One of the biggest bugbears on this project was related to the coordinate system. The literature on the topic naturally presents examples and equations in the standard Cartesian coordinate system (i.e. with the origin at the bottom left, with x increasing as you move right, and y increasing as you move up). However, computer graphics typically place the origin at the top left (i.e. x increasing as you move right, and y increasing as you move down). This is how the canvas behaves. This was the source of a subtle and pernicious bug, where I had failed to translate between these coordinate systems in a single equation. The program appeared to behave mostly correctly, but upon close inspection exhibited odd, incorrect behavior. At this point, where this bug has been (I hope) thoroughly squashed, I am not planning on re-engineering the program, but if I were to build this from scratch, knowing what I now know, I would try to find a way to design the program with a single point of failure for this issue, instead of translating between the coordinate systems every time something happens on the y-axis.

### Optimizations and improvements

This simulation started out dog-slow. Some optimizations were made here and there (e.g. removing the loop from the equilibrium function, pre-calculating any shared values, and then calculating each equilibrium value on its own line; see below), but I believe the most significant speedup came when I added the `stream`

array to the `LatticeNode`

objects. With the LBM, it is necessary to have somewhere to store the streamed values so that they don’t obliterate the values ahead of them (although this isn’t strictly true… it is possible to achieve the same goal by looping over the lattice four times, starting from each of the four corners, streaming only a portion of the DFs each time). Previously I had been creating an entirely new lattice for each time-step. This was very inefficient, and required a lot of extra work, both to set up and initialize the array, as well as behind the scenes with the extra garbage collection required when the old array was discarded. So the addition of the `stream`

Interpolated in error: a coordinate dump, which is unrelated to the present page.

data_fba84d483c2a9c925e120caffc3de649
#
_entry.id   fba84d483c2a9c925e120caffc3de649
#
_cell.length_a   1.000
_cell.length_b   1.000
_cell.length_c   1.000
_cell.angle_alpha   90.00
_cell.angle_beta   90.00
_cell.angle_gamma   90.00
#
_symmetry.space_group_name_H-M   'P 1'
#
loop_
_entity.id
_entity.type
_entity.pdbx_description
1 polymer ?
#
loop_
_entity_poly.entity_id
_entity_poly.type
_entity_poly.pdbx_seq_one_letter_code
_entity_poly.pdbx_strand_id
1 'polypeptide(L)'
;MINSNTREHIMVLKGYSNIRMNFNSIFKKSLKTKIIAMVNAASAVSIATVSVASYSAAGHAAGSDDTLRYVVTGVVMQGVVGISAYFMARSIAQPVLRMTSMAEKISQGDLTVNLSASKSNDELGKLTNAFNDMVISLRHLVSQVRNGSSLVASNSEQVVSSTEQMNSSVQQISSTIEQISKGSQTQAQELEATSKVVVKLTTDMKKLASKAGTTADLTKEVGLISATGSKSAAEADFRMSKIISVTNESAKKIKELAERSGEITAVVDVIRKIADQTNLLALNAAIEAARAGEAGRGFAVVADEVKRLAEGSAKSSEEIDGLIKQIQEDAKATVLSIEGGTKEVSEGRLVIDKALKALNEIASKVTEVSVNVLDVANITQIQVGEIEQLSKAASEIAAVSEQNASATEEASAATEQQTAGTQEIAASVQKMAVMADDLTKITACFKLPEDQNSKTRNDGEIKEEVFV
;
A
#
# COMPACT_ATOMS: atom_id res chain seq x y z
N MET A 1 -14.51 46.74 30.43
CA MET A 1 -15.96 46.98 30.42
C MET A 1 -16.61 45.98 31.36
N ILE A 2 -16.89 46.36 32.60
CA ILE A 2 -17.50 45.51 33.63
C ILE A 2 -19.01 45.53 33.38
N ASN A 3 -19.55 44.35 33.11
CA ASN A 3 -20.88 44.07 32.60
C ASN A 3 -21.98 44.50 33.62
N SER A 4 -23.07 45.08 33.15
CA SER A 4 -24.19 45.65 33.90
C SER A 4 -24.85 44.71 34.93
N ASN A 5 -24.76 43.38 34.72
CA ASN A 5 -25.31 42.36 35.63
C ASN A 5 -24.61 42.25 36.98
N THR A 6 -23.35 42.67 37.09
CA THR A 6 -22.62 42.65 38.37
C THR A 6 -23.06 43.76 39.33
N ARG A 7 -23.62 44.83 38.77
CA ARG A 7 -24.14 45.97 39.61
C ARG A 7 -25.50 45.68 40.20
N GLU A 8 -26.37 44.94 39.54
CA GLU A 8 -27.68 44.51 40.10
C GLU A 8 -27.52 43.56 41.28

array, along with a few related optimizations, meant that, instead of throwing away every single node on every single tick, that each node essentially lived in perpetuity, for the life of the program, and the values it stored (especially the `distribution`

array) were never destroyed and recreated, only ever updated. This obviated the need for much of the garbage collection and object instantiation that the browser had been performing, and it resulted in a very significant speedup.

```
// Optimized equilibrium function.
// Eliminates much repetition of work.
function equilibrium(ux, uy, rho) {
var eq = []; // Equilibrium values for all velocities in a node.
var ux3 = 3 * ux;
var uy3 = 3 * uy;
var ux2 = ux * ux;
var uy2 = uy * uy;
var uxuy2 = 2 * ux * uy;
var u2 = ux2 + uy2;
var u215 = 1.5 * u2;
eq[0] = four9ths * rho * (1 - u215);
eq[1] = one9th * rho * (1 + ux3 + 4.5*ux2 - u215);
eq[2] = one9th * rho * (1 - uy3 + 4.5*uy2 - u215);
eq[3] = one9th * rho * (1 - ux3 + 4.5*ux2 - u215);
eq[4] = one9th * rho * (1 + uy3 + 4.5*uy2 - u215);
eq[5] = one36th * rho * (1 + ux3 - uy3 + 4.5*(u2-uxuy2) - u215);
eq[6] = one36th * rho * (1 - ux3 - uy3 + 4.5*(u2+uxuy2) - u215);
eq[7] = one36th * rho * (1 - ux3 + uy3 + 4.5*(u2-uxuy2) - u215);
eq[8] = one36th * rho * (1 + ux3 + uy3 + 4.5*(u2+uxuy2) - u215);
return eq;
}
```

One of the most significant improvements that I made, in terms of maintainability, clarity, and extensibility, was refactoring to the module pattern. My early efforts in programming the LBM were not well designed. It can be difficult to settle on a design before you fully understand the problem at hand. But once I had come to a full understanding of the problem, and had a more-or-less working (but still poorly designed) implementation, I refactored. Well.. . I say refactored, but the truth is that it was a complete rewrite. They say ‘write one to throw away’, and that can be a major boon on a project. It certainly would have taken longer to reshape my initial design than to start from scratch, and bugs—introduced as a result of my incomplete understanding of the problem—would have almost certainly come along for the ride. This module-like architecture has also allowed for more rapid extension of the program, such as the addition of a new draw-mode, or new controls (play/pause, etc.), and overall it is far less brittle than the ad-hoc, global-ridden spaghetti-mess the program began as.